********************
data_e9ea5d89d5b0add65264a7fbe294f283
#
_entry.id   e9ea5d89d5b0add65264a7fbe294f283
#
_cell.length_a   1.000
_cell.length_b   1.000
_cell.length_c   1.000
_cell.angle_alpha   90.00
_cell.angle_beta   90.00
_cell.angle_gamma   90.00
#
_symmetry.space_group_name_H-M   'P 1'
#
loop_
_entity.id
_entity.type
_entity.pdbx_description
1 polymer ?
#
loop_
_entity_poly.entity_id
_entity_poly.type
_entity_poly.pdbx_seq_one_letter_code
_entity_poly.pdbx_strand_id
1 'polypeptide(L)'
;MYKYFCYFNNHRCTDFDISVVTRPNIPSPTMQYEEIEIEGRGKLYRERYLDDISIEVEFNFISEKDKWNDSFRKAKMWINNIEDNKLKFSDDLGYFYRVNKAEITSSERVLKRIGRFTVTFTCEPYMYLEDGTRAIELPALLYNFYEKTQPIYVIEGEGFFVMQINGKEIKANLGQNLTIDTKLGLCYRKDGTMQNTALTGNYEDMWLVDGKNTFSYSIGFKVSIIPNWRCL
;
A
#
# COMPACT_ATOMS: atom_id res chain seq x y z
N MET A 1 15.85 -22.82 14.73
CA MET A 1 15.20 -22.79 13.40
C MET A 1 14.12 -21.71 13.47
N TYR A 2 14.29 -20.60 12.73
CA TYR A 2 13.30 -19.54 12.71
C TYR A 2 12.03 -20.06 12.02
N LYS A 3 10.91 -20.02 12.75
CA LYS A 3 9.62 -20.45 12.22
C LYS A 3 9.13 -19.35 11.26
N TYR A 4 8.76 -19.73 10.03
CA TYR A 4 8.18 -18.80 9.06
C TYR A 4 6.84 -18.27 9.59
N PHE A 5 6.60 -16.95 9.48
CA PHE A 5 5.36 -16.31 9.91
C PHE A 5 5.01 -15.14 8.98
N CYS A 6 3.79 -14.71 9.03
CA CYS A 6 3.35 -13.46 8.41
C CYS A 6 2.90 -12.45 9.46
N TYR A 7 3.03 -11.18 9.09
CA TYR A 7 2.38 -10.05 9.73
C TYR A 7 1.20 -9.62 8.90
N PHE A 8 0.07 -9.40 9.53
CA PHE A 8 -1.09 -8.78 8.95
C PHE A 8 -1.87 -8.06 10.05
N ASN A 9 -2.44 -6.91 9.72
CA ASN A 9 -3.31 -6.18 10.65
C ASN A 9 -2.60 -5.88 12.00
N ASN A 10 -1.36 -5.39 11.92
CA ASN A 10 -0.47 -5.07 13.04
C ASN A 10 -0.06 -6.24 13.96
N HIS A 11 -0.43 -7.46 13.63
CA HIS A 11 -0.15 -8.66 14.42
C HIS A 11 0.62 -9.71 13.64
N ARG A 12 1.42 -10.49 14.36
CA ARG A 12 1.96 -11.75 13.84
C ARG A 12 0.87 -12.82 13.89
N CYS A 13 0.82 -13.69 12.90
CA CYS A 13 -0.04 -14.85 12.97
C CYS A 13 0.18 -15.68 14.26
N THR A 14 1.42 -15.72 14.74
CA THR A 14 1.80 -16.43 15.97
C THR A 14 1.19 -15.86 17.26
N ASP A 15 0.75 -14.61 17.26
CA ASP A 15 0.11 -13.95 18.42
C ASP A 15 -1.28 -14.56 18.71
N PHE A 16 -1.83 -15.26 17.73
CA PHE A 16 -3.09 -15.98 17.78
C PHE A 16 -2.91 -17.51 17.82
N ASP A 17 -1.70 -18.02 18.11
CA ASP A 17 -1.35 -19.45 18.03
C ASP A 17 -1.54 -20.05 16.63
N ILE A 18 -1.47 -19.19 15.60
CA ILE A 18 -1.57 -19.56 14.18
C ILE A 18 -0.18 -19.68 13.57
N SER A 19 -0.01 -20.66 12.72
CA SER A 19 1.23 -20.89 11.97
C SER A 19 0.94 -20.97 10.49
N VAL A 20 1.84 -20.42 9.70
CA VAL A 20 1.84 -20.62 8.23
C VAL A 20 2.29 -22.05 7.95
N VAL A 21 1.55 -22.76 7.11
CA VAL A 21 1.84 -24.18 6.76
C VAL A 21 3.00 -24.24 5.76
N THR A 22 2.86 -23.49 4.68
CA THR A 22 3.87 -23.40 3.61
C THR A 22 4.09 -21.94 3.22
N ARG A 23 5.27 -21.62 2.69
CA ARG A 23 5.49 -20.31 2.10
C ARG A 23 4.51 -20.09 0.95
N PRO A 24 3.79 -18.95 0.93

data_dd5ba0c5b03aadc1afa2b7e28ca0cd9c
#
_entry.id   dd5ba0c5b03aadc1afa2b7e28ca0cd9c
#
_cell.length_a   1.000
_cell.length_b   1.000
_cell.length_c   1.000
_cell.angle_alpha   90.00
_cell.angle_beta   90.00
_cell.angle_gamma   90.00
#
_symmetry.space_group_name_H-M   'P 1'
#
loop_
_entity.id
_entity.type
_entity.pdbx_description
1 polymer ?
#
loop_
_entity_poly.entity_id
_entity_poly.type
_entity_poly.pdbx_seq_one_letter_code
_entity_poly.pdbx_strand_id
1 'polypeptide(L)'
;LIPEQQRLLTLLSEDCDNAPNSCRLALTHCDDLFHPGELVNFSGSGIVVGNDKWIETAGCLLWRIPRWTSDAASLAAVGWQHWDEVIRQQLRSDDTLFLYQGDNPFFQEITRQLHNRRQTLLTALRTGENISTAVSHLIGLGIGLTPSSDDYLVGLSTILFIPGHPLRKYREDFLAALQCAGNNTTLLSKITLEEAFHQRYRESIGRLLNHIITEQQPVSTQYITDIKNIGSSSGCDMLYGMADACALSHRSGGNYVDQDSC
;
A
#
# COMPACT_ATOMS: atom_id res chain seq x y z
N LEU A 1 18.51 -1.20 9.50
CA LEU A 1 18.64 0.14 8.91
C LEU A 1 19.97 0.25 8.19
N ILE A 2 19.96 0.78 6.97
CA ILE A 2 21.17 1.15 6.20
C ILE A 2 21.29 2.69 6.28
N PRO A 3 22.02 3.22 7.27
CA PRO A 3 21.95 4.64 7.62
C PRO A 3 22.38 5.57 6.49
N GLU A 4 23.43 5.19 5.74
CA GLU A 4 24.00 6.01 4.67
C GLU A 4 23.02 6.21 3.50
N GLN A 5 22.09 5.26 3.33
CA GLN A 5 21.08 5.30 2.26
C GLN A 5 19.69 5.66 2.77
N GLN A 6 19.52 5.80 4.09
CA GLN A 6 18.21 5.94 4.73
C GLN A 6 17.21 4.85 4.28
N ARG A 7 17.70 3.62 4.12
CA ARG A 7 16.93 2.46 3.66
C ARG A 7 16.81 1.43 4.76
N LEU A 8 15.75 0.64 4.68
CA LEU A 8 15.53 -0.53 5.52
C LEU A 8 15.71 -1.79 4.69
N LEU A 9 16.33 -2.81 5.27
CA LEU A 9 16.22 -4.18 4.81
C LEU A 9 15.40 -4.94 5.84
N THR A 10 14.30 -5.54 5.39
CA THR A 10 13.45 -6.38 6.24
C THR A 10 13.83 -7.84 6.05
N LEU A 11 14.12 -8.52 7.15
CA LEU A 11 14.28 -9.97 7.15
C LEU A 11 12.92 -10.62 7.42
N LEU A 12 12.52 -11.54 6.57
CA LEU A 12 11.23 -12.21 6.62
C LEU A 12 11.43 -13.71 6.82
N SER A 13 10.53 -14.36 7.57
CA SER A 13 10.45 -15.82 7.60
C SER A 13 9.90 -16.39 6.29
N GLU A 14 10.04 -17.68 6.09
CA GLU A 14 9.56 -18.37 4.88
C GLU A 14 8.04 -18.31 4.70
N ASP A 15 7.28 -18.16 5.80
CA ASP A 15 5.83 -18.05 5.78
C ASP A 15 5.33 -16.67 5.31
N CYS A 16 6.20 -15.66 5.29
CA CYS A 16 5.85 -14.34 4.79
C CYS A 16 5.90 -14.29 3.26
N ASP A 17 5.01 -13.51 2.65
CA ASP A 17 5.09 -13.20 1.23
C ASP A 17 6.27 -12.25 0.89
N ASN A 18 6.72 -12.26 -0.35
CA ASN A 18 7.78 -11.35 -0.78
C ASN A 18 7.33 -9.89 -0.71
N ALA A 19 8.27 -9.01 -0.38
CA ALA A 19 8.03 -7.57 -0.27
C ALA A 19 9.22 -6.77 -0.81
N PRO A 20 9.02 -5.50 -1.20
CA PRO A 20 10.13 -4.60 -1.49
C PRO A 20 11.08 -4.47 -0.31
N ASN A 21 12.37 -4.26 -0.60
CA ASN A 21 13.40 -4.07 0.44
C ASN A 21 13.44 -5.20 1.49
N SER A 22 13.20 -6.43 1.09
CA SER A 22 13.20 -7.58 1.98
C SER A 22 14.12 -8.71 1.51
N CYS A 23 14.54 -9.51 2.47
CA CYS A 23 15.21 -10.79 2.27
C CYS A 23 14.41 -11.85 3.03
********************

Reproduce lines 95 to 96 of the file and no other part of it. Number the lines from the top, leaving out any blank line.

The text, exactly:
CA THR A 22 3.87 -23.40 3.61
C THR A 22 4.09 -21.94 3.22